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The Trial and Goingsnake Massacre
Posted By Dennis On In Native American,Oklahoma | 1 Comment
Knowing Zeke’s social standing and being held in high esteem for his work for the Indian Territory Mary’s family was up in arms as they did not trust the Cherokee Court system to try Ezekiel Proctor and convict him.
Since manslaughter was not a charge in those days and he was guilty of assault on a white man the Beck’s wanted Zeke tried in Federal Court at Ft. Smith Arkansas according to white man’s law. Mary’s family wanted to see him hang for her death. The trial was put off more than one time by each side arguing over who would be the trial judge. The trial was finally set for April 15th and the judge would be Black Hawk “Cornick” Sixkiller. Just about everyone in Indian Territory took sides in this matter and feelings were running high. The court expected trouble of some kind during the trial, so it was decided to move it out of the Goingsnake District Court House to the Whitmire School. The thought was that with fewer doors and windows it would be easier to defend in case of trouble.
The head of the family, Aaron Beck, who at one time had been good friends with Zeke, warned his family, armed or unarmed, to stay away from the trial and let the authorities handle it.
Some members of the Beck family convinced James Kesterson to go to Fort Smith Arkansas and seek a writ for the arrest of Proctor for assault with the intent to kill. He did this on April 11th. After James filed the writ he disappeared and no one knows what happened to him. The court sent two deputy marshals with the writ for arrest to the trial. They were only to arrest Zeke if he was found not guilty.
Several Beck family members had accompanied Kesterson to Ft. Smith and they returned with the Deputy Marshals to Indian Territory and thus to the Whitmire School and arrived just after the trial had began.
The Judge sat at a small table at the rear of the one room schoolhouse facing the door to the west. Joe Starr, the court clerk, sat to the Judge’s left and Mose Albberty, Proctor’s attorney, sat to the right of the Judge. Proctor was sitting next to his attorney and one of his guards stood near him. The jury sat to one side of the room.
The one room schoolhouse was packed with spectators and many that could not get in were milling around the building on the outside.
Just as the trial began the Deputy Marshals and the Beck posse arrived. There were 4 guards outside of the building to keep out unwanted intruders. Deputy Owens told the posse not to try and enter the courtroom and remain peaceably outside until the court’s decision was made. Surry Eaton Beck seemed to take command of the posse as they neared the building. There were other family members and friends who were waiting and the two groups merged as they went to the door of the school.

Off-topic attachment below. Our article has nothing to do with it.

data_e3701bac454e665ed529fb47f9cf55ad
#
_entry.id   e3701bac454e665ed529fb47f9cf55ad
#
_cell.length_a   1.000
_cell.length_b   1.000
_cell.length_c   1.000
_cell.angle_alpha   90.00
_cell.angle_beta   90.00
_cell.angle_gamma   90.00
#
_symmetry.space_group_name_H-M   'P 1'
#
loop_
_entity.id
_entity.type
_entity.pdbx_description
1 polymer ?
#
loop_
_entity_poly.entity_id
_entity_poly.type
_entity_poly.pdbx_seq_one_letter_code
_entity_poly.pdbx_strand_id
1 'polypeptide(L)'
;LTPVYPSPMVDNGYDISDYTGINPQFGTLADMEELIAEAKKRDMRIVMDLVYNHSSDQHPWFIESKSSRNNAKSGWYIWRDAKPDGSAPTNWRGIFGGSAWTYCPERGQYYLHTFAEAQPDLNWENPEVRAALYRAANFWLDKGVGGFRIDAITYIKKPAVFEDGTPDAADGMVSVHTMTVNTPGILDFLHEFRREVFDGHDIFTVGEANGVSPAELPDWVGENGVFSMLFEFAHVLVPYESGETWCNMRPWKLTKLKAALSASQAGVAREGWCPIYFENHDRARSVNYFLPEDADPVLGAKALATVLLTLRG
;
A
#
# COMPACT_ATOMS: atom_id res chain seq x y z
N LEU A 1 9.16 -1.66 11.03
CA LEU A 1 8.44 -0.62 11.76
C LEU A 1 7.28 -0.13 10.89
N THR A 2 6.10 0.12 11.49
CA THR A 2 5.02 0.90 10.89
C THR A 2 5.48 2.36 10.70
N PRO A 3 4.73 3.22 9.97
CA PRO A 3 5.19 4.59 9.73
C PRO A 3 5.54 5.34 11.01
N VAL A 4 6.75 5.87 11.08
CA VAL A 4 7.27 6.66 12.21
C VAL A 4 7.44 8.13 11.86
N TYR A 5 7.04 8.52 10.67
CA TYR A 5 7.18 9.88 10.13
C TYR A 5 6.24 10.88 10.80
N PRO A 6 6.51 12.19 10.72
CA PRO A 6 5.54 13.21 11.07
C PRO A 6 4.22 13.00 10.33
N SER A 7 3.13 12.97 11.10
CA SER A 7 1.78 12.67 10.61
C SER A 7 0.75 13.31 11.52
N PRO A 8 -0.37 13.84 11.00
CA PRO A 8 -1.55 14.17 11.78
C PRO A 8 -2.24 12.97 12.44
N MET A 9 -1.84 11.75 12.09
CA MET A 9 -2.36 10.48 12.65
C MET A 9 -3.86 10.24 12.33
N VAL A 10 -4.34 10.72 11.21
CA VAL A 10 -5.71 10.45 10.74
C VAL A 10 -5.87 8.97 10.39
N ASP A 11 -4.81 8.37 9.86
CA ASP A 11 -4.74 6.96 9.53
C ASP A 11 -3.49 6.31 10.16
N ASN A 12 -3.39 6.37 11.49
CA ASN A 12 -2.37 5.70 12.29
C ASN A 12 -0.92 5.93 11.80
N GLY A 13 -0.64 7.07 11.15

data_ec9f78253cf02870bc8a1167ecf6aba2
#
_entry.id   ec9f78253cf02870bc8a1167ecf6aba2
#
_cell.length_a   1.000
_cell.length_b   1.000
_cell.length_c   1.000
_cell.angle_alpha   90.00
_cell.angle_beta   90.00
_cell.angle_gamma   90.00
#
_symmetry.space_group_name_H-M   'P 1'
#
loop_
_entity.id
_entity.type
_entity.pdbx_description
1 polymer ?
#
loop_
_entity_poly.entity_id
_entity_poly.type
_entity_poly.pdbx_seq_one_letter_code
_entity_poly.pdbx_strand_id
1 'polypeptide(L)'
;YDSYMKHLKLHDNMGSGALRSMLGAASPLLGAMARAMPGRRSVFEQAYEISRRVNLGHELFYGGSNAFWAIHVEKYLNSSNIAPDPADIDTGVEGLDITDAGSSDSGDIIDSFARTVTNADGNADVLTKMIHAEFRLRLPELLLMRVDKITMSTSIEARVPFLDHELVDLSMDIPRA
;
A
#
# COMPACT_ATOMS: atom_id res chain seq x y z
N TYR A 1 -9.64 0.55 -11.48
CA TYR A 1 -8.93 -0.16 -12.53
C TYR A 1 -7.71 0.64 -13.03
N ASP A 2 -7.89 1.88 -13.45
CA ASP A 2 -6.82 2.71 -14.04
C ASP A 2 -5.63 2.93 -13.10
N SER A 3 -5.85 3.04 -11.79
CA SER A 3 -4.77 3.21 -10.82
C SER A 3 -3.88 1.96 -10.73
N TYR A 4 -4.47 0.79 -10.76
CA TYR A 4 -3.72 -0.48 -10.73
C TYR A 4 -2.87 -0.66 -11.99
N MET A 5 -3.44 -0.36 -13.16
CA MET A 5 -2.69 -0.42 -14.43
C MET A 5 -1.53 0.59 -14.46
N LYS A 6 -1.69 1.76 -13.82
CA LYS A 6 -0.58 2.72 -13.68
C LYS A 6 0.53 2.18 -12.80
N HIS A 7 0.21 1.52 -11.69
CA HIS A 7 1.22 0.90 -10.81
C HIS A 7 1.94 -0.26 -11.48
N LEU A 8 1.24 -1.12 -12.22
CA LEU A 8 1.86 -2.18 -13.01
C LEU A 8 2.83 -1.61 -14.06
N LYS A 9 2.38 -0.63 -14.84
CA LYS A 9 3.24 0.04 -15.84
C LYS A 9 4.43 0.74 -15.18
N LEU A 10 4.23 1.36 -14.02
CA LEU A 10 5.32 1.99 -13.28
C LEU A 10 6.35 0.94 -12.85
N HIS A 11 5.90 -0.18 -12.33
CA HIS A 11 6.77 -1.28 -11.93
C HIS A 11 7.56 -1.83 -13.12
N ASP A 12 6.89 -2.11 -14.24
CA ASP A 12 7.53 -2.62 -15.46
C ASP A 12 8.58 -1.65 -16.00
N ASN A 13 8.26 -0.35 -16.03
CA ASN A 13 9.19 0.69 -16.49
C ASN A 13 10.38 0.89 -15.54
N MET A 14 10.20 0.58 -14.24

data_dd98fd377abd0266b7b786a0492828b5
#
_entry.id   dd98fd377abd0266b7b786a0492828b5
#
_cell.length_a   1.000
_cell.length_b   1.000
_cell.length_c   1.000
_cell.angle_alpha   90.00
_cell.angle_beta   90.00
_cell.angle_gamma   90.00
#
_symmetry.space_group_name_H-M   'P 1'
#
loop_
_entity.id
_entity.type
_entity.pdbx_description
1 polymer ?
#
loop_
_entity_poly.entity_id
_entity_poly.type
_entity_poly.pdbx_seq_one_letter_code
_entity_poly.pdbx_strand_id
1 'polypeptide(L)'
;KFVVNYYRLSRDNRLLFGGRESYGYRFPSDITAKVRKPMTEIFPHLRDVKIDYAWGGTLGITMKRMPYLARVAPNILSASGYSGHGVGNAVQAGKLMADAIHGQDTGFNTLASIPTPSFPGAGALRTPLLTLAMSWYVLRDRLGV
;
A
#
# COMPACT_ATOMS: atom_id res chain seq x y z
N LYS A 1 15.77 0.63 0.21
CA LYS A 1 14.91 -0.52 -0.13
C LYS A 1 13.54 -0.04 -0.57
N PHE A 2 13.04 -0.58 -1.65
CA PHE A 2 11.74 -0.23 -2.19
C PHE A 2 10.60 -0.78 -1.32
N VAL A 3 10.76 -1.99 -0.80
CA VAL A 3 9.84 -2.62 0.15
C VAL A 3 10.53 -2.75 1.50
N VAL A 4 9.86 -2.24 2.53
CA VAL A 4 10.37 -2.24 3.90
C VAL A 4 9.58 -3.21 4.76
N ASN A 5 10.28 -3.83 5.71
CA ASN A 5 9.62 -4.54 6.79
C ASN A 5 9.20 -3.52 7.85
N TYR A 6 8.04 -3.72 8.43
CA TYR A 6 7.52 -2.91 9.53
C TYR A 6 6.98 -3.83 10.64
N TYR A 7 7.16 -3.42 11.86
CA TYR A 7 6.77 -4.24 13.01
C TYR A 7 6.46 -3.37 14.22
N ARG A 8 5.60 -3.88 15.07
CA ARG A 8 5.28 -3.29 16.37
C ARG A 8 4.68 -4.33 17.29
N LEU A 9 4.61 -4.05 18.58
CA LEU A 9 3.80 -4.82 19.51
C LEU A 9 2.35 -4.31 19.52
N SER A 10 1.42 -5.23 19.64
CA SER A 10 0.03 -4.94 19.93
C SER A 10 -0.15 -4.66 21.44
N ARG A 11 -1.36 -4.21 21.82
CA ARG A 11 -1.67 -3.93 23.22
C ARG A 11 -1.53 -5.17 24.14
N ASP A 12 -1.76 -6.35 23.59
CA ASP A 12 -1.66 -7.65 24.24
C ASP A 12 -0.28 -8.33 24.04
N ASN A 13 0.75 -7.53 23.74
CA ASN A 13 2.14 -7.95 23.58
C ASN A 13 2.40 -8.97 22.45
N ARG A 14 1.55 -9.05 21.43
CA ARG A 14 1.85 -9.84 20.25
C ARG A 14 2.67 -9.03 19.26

Surry or “White Sut” Beck had a double-barreled shotgun and he forced his way inside and others followed and the guards were over powered. They burst into the courtroom, guns in hand. “Sut” aimed his shotgun at Zeke. Johnson Proctor, Zeke’s older brother, grabbed the gun barrel and one of the barrels went off and he received the full charge in the chest and immediately died. The other barrel then went off wounding Zeke in the lower leg below the knee. Zeke grabbed a guard’s gun and began to fire it.
Surry Eaton White Sut Beck who led the assault was severely wounded but managed to escaped on horse back. Deputy Marshall Donnelly stated that Deputy Marshall J. G. Peavy helped Beck escape to Cincinnati, Arkansas. He had a close encounter there with Proctors friends, who were looking for him, but he narrowly escaped them.
Then pandemonium broke out as the Beck and Proctor factions fired wildly. The fight lasted about 15 minutes and the wounded, dead and near dead lay everywhere inside and outside of the school. Most of the Beck faction fled and so did just about everyone who could get on a horse and ride.
Nine were killed outright and two died the next day. An unknown number had minor wounds. William Beck and Deputy Owens were mortally wounded and were carried across the street to a private home where they died a short time later. Owens stated before he died that he tried to stop the battle but could not. The lady who owned the house across the street got her sons to hitch up the mules to the wagon and with the help of others loaded the wagon with the dead. They laid them out on their front porch till family members could come and claim the bodies.
The wounded were taken inside and treated, the best she could by Mrs. Whitmire who was a widow.
The dead were:
The court reconvened the next day and Zeke was acquitted of all charges.
He knew that the Beck’s would be hunting him down, so he disappeared with his close friends and hid out for several months.
Here is an eye witness account from a reporter who arrived late and just after the shooting was over. This appeared in the Cherokee Advocate newspaper on 20 April 1872. The reporter got to the trial right after all the shooting had stopped. He describes the carnage that was left after it was over.
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